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Banjo Pickin’ Girls and Fiddlin’ Women 0 A. Intern "Many musicians from Kentucky cite their mothers, grandmothers, aunts and sisters as inspirations. Why then, wondered Rachel Hopkin, don’t female musicians appear prominently in the state’s musical history? Her quest to find out taught her about three country pioneers and took her all over the Bluegrass State.”Listen to this episode of Earshot, a program from Australia’s ABC Radio National, featuring WKU folk studies graduate Rachel Hopkin, here.
by A. Intern
Friday, June 26, 2015
University Press of CO and UT State University Press Fall/Winter Catalog 0 A. Intern The University Press of Colorado and Utah State University Press are pleased to present the Fall/Winter 2015 digital catalog where you will find details on our upcoming titles in archaeology, anthropology, composition, folklore, history, natural history, and poetry. Contact Beth Svinarich, Sales and Marketing Manager, at beth@upcolorado.com with any questions or to request review or exam copies.
by A. Intern
Friday, June 26, 2015
Folkloric Perspective on the Confederate Flag in HuffPo 0 A. Intern Penn State Harrisburg doctoral candidate John E. Price in the Huffington Post cites folkloristic perspective in condemning display of Confederate flag. Read more here. 
by A. Intern
Wednesday, June 24, 2015
Exploring the intersection between folklore and cultural expression 0 A. Intern Artchange, Inc. has released a new film exploring the intersection between folklore and cultural expression. Tracing Roots, a 35 minute documentary film set in Alaska and British Columbia, follows a master Haida weaver named Delores Churchill on a heartfelt journey to uncover the history and cultural origins of a woven spruce root hat found with Kwäday Dän Ts'ìnchi, also known as the Long Ago Person Found, in a retreating glacier in Northern Canada. The discovery of Kwäday Dän Ts'ìnchi raises questions for Delores about her own cultural history and art. Her search to understand the roots of the woven hat involves artists, scholars and scientists and resonates with First Nations efforts to preserve and take ownership of cultural heritage. You can view a trailer for the film here: tracingrootsfilm.com. If you are interested in setting up a screening, please contact Julia Rosenheim, Summer Outreach Coordinator, at julia.rosenheim@yale.edu.
by A. Intern
Monday, June 22, 2015
New Grinder's Switch Foundation Music Website 2 A. Intern The site is available at http://www.countrymusicaltrails.com/.
by A. Intern
Monday, June 22, 2015
Moira Marsh's "Practically Joking" Now Available 0 A. Intern In Practically Joking, the first full-length study of the practical joke, Moira Marsh examines the value, artistry, and social significance of this ancient and pervasive form of vernacular expression.In Practically Joking, the first full-length study of the practical joke, Moira Marsh examines the value, artistry, and social significance of this ancient and pervasive form of vernacular expression.Though they are sometimes dismissed as the lowest form of humor, practical jokes come from a lively tradition of expressive play. They can reveal both sophistication and intellectual satisfaction, with the best demanding significant skill and talent not only to conceive but also to execute. Practically Joking establishes the practical joke as a folk art form subject to critical evaluation by both practitioners and audiences, operating under the guidance of local aesthetic and ethical canons.Marsh studies the range of genres that pranks comprise; offers a theoretical look at the reception of practical jokes based on "benign transgression”—a theory that sees humor as playful violation—and uses real-life examples of practical jokes in context to establish the form’s varieties and meanings as an independent genre, as well as its inextricable relationship with a range of folklore forms. Scholars of folklore, humor, and popular culture will find much of interest in Practically Joking. For more information and to place and order visit here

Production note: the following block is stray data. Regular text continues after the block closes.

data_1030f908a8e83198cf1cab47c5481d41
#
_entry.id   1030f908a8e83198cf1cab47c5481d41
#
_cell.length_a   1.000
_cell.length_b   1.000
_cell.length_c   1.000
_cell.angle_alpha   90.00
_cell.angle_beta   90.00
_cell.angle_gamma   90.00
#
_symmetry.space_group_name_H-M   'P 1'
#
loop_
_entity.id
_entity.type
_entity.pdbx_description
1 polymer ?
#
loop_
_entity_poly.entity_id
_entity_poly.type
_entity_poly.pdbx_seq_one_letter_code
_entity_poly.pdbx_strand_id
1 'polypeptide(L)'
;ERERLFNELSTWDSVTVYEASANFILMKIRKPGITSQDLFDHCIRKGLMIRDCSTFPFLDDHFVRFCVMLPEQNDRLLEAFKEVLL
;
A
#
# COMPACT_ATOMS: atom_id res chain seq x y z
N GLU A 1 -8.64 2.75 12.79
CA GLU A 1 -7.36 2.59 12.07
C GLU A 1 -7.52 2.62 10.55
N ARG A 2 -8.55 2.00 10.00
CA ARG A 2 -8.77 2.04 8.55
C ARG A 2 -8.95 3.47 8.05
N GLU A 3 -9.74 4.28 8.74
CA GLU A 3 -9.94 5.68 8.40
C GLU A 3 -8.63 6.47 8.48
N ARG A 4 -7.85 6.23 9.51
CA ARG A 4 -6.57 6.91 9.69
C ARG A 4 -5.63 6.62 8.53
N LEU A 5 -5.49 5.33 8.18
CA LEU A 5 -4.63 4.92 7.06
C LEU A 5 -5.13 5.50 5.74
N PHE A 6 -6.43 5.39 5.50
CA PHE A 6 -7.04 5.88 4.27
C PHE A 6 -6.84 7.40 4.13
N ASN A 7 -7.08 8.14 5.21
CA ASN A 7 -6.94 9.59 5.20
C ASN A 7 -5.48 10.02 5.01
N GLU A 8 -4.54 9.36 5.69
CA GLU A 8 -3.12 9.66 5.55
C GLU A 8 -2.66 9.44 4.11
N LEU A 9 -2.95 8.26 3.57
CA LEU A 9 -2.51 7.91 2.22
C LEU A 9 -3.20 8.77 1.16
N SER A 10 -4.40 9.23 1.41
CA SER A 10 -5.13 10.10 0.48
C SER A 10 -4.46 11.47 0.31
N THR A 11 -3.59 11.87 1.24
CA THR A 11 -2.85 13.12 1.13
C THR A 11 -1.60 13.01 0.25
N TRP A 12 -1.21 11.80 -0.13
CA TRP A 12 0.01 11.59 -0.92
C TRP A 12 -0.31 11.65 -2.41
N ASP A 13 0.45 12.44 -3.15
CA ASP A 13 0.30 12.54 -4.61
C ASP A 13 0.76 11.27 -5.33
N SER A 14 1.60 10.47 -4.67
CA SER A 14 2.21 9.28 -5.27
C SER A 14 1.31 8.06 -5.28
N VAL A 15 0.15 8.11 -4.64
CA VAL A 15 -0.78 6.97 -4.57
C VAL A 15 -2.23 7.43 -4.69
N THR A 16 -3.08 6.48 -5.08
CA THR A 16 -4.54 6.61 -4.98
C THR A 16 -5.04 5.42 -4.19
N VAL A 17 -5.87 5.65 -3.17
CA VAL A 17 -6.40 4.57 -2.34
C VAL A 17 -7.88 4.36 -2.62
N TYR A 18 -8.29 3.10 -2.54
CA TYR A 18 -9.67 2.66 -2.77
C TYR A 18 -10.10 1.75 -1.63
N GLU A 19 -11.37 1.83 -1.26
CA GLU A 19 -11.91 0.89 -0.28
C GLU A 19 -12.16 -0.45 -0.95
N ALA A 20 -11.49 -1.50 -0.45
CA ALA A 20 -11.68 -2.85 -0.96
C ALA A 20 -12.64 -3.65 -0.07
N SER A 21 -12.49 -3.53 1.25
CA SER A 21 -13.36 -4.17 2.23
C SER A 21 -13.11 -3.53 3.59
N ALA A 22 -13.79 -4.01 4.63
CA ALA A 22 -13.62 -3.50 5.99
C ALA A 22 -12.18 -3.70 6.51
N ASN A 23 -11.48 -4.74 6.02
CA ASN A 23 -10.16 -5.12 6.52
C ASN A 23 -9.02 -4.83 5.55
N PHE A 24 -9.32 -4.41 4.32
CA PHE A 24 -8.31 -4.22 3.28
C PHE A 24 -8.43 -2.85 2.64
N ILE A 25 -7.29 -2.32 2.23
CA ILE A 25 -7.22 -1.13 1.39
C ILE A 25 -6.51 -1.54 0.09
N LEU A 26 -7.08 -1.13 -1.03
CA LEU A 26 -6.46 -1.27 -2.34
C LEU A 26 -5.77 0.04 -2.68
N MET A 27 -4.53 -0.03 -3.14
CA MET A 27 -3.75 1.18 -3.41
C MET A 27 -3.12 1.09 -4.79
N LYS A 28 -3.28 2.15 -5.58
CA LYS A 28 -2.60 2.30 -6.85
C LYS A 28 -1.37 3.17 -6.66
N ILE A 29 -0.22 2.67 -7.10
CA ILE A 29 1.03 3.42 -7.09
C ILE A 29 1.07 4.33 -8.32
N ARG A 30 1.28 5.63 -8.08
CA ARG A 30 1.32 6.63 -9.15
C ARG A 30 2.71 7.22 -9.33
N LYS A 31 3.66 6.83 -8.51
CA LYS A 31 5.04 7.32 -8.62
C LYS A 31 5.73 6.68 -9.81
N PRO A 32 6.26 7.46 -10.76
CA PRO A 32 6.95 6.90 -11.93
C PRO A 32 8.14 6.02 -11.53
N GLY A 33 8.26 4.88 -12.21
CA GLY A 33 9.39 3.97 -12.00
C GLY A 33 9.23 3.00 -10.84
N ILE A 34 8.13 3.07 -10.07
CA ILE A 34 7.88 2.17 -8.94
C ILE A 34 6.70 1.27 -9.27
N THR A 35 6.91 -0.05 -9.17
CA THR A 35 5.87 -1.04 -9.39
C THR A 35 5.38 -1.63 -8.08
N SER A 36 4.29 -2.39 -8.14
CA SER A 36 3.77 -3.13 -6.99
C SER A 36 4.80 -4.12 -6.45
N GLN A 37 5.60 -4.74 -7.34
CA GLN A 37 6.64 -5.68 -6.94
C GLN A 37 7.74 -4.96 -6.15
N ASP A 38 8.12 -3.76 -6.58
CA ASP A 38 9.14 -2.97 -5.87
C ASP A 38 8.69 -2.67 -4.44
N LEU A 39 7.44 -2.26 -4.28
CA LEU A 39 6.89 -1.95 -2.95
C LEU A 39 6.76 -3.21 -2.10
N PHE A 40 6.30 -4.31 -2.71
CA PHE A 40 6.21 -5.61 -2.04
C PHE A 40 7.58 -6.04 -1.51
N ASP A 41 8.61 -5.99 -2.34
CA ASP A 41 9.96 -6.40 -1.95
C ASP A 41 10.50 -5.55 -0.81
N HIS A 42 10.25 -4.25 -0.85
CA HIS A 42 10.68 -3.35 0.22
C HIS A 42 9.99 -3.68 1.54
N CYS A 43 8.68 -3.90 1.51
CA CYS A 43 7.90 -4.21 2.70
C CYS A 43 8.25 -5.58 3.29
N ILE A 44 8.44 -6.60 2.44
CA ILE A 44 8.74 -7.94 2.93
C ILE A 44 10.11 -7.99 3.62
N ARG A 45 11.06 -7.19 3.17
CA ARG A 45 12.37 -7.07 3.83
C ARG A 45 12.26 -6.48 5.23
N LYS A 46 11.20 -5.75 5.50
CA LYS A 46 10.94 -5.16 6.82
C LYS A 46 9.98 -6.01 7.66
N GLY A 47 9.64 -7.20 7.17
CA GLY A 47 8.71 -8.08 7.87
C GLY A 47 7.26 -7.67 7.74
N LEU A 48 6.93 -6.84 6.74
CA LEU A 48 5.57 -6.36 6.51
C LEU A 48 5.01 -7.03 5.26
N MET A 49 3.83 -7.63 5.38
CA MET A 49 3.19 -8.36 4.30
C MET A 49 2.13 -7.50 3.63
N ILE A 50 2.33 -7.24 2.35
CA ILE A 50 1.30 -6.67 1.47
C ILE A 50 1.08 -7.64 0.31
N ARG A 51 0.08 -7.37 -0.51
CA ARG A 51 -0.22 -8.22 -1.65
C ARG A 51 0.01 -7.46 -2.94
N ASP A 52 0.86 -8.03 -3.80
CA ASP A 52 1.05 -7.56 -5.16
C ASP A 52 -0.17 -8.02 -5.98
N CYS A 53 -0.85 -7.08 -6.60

by A. Intern
Tuesday, June 09, 2015
Legacies of Violence: History, Society, and the State in Sardinia Released 0 A. Intern Sabina Magliocco reports that Antonio Sorge's new book on feuds, bandits, and state power in Sardinia is out and great for class use! Read more here.
by A. Intern
Monday, June 08, 2015
English Folk Dance and Song Society Launches Resource Bank 0 A. Intern A free online resource to encourage more people to learn and teach folk related music, dance, drama and arts has been launched by national arts organisation, the English Folk Dance and Song Society (EFDSS). The charity has created the Resource Bank – which is freely available to anyone to browse at www.efdss.org/resourcebank - to encourage more people to learn about traditional music, dance, drama, other arts and customs. The Resource Bank's vibrant and accessible guides to music, dance and culture will be of interest to anyone who wants to learn more about folk, while teachers and educational professionals can access teaching tools including an extensive range of learning materials, audio and video (for streaming or download) to be used in a range of subjects at different levels.
by A. Intern
Friday, June 05, 2015
University Press of Colorado Anniversary Sale 0 A. Intern The University Press of Colorado celebrates 50 years with a 50% off sale now through the end of the year. Any book, any quantity, is now 50% off after you enter the code 50FOR50 at checkout. To purchase a book, go here. 
by A. Intern
Wednesday, June 03, 2015